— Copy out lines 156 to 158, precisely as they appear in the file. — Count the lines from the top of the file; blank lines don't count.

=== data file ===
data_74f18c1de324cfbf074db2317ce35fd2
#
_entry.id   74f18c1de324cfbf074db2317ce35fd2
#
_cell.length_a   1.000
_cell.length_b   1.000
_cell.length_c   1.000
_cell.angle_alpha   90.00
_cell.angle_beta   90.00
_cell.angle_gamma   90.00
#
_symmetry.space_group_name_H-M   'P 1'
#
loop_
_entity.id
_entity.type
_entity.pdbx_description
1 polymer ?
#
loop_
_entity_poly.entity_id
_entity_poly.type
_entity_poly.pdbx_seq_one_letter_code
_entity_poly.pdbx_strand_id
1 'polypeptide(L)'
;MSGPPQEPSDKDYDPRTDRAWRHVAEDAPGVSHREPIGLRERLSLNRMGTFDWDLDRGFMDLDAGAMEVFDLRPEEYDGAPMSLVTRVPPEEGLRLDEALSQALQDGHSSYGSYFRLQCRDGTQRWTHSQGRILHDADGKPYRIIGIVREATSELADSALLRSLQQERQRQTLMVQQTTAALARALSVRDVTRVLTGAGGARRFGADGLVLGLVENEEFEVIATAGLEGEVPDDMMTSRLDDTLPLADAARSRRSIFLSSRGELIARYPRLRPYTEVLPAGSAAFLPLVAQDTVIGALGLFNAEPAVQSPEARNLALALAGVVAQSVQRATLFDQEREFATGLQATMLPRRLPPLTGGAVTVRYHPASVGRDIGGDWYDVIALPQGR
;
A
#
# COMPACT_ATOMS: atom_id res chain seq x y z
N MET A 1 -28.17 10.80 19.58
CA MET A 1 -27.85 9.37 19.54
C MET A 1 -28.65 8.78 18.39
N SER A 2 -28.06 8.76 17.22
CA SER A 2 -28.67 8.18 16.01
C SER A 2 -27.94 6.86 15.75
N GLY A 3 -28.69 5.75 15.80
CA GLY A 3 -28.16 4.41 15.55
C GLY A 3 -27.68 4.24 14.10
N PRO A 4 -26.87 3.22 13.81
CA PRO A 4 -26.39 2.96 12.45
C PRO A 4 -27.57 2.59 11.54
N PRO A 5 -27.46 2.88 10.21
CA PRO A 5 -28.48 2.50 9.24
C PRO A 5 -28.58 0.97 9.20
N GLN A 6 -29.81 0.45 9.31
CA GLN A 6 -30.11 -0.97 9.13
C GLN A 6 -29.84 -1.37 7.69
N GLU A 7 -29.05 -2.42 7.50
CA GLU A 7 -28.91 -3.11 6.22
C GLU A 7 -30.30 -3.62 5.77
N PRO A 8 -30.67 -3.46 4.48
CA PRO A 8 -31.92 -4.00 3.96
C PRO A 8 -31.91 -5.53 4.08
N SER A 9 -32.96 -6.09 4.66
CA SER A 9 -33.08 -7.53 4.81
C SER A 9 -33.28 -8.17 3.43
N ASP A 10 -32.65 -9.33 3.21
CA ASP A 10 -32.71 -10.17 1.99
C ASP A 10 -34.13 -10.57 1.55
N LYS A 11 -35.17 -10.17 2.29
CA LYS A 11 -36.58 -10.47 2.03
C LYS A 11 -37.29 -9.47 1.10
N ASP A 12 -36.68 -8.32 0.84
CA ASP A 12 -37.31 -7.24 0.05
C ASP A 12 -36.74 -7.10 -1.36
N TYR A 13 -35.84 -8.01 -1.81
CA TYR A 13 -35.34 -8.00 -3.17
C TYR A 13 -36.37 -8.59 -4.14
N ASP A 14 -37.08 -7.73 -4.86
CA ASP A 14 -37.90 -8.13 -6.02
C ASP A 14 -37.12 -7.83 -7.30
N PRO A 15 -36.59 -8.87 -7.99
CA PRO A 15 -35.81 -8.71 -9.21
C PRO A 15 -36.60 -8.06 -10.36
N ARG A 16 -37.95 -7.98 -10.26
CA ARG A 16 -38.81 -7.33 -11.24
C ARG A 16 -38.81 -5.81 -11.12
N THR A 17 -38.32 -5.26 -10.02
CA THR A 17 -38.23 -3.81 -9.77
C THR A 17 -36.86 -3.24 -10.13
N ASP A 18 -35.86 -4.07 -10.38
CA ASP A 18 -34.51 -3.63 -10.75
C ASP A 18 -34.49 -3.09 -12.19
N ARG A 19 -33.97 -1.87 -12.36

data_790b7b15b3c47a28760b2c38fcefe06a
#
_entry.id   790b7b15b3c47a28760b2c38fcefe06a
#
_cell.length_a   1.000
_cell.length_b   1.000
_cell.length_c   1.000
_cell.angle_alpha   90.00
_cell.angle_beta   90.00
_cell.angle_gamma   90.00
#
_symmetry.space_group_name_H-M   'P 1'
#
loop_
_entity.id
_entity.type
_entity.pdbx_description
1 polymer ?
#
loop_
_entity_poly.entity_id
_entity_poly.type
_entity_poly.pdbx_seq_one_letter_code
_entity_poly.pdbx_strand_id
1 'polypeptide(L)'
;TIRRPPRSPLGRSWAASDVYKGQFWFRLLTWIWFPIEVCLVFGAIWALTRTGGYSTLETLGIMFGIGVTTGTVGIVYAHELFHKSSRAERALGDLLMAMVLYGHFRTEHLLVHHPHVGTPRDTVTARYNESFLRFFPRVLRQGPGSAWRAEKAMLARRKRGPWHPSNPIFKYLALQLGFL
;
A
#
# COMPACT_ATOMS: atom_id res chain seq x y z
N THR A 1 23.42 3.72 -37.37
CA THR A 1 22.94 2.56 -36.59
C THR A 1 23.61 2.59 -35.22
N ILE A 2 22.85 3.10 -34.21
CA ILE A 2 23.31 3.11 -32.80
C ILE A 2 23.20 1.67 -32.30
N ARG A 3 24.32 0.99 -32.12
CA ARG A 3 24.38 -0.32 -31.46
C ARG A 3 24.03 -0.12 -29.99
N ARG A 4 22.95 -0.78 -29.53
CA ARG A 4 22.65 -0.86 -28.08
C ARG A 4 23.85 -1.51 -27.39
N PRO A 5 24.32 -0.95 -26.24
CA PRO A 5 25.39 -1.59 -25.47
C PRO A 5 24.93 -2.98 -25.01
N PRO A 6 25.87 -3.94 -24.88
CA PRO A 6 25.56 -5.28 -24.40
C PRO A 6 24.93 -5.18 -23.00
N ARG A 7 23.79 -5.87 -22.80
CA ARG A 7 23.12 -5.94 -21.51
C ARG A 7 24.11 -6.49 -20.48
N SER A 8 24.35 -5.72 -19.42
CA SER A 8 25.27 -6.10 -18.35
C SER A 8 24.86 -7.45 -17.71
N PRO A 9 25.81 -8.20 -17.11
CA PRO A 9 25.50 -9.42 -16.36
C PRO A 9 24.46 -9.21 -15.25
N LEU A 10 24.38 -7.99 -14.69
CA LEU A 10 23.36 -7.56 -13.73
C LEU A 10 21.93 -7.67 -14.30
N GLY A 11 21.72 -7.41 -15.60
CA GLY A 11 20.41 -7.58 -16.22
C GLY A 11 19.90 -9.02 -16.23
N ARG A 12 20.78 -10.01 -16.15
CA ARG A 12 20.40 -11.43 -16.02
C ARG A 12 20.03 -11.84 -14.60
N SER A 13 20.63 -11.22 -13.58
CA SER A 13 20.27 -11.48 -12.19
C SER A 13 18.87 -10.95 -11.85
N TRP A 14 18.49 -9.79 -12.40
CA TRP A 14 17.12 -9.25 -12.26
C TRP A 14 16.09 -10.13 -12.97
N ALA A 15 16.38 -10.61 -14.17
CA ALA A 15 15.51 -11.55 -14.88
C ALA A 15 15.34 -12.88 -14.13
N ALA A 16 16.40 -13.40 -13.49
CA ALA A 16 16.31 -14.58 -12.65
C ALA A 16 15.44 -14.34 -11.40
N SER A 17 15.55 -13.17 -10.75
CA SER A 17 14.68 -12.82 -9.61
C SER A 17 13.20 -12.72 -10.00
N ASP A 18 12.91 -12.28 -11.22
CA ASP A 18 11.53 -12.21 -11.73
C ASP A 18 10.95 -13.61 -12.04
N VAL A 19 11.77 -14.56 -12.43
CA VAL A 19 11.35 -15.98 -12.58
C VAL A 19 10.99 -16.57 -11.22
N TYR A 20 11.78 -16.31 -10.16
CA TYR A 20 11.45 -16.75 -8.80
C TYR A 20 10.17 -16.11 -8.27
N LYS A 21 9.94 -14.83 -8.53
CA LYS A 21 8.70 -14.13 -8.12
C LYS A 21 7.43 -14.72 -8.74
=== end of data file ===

CA TRP A 14 17.12 -9.25 -12.26
C TRP A 14 16.09 -10.13 -12.97
N ALA A 15 16.38 -10.61 -14.17